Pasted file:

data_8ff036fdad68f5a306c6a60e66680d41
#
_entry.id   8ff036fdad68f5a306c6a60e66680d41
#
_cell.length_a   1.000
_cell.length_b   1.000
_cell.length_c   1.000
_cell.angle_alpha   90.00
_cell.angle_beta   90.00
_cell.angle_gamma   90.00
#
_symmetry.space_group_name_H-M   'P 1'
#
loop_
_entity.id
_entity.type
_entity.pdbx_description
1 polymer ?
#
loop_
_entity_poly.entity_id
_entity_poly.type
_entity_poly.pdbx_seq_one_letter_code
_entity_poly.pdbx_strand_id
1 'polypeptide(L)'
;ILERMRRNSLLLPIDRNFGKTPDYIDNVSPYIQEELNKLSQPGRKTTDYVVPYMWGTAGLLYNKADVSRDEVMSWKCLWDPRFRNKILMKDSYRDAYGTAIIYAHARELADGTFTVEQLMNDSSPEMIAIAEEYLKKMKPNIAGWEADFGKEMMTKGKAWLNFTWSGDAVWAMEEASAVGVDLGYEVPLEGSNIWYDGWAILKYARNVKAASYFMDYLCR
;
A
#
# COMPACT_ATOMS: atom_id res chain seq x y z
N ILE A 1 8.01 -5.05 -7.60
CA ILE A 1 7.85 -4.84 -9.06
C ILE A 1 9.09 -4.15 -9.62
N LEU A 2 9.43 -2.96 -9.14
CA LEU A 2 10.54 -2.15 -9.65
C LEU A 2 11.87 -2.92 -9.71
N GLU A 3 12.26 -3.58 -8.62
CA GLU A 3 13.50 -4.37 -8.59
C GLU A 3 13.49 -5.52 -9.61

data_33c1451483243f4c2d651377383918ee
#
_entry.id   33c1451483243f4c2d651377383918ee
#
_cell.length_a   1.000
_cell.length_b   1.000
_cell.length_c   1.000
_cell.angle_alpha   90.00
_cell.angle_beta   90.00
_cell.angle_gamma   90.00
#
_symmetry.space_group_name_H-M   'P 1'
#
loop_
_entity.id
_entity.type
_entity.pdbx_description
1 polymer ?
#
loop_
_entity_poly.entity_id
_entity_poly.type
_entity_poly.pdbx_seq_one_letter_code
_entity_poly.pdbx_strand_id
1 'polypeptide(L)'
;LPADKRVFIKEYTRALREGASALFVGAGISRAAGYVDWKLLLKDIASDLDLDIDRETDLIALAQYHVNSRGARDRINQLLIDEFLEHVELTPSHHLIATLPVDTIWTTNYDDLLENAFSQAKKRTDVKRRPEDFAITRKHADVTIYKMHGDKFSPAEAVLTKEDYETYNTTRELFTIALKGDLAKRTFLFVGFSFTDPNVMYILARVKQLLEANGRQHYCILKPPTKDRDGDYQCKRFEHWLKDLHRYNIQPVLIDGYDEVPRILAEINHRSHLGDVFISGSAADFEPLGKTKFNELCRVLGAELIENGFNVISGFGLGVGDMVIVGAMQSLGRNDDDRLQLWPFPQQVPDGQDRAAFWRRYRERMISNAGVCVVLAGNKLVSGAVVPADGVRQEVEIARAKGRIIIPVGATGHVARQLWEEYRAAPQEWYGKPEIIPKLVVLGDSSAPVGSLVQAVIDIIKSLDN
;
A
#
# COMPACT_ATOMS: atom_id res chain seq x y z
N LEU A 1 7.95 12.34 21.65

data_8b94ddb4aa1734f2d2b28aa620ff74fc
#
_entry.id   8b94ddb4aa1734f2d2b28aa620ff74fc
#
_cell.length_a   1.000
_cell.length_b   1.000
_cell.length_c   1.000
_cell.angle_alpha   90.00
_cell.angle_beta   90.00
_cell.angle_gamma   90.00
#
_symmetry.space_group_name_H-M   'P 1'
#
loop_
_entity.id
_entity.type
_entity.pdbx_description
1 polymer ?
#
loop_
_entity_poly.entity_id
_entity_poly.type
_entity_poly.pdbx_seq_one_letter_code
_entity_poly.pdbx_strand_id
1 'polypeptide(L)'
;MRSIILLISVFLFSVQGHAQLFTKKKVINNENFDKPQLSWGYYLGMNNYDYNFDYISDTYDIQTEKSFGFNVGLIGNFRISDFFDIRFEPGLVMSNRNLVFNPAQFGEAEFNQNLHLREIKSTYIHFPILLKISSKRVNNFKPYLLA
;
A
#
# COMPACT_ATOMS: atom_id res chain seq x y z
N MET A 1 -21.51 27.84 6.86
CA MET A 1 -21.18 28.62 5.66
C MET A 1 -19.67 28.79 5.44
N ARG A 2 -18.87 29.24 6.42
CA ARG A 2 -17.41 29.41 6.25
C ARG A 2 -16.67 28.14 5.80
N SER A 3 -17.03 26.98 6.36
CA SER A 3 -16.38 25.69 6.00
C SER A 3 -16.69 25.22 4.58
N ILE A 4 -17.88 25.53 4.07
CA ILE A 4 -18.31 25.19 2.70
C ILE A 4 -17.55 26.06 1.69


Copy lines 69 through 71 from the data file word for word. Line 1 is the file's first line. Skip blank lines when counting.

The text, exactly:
# COMPACT_ATOMS: atom_id res chain seq x y z
N LEU A 1 7.95 12.34 21.65

data_8b94ddb4aa1734f2d2b28aa620ff74fc